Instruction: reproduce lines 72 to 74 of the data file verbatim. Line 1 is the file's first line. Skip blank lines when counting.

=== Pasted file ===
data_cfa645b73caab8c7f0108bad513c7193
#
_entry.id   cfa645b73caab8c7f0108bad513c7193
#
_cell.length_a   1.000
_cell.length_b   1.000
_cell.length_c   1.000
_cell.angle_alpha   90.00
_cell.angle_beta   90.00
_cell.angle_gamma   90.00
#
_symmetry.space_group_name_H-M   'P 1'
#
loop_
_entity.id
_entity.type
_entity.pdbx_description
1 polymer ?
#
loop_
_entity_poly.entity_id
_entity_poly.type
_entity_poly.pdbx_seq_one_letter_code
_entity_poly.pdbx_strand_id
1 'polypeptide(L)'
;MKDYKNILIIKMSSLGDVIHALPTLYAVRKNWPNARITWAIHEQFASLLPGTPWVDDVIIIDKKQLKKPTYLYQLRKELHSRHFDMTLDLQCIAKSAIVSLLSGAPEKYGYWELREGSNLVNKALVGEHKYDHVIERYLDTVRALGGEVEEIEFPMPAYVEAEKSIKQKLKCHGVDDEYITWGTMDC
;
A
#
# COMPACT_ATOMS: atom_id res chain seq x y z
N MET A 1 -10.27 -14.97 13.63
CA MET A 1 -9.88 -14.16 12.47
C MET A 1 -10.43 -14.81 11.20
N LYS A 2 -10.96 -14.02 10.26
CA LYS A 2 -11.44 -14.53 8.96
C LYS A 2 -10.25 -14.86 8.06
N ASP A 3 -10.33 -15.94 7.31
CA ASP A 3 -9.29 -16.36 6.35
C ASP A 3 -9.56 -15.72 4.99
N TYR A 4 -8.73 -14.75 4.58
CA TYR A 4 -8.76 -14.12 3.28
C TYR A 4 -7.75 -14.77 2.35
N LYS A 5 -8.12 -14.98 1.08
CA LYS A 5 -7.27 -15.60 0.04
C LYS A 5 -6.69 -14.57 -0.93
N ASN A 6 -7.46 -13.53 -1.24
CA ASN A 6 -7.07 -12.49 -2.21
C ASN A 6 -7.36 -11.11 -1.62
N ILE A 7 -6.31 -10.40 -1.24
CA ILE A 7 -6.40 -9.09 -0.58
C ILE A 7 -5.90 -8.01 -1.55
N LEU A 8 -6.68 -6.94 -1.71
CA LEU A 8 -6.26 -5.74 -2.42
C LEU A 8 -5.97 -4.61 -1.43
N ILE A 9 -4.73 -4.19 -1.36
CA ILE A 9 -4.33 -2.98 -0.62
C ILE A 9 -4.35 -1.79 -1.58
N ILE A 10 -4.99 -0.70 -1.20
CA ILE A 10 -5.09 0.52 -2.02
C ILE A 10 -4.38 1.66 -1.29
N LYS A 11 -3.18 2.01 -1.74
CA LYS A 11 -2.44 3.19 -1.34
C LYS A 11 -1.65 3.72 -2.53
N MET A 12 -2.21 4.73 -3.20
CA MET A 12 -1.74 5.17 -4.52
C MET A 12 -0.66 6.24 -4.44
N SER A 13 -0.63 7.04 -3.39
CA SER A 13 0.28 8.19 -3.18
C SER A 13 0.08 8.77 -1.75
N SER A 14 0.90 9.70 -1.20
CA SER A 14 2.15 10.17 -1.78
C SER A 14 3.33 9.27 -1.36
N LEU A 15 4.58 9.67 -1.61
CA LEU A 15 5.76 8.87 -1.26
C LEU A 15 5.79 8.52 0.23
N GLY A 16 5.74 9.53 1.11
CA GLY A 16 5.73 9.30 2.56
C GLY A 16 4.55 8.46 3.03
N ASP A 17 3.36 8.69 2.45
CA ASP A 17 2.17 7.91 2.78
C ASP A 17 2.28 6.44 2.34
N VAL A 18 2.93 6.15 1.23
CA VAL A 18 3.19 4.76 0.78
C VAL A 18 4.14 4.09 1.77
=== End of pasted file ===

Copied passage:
C SER A 14 3.33 9.27 -1.36
N LEU A 15 4.58 9.67 -1.61
CA LEU A 15 5.76 8.87 -1.26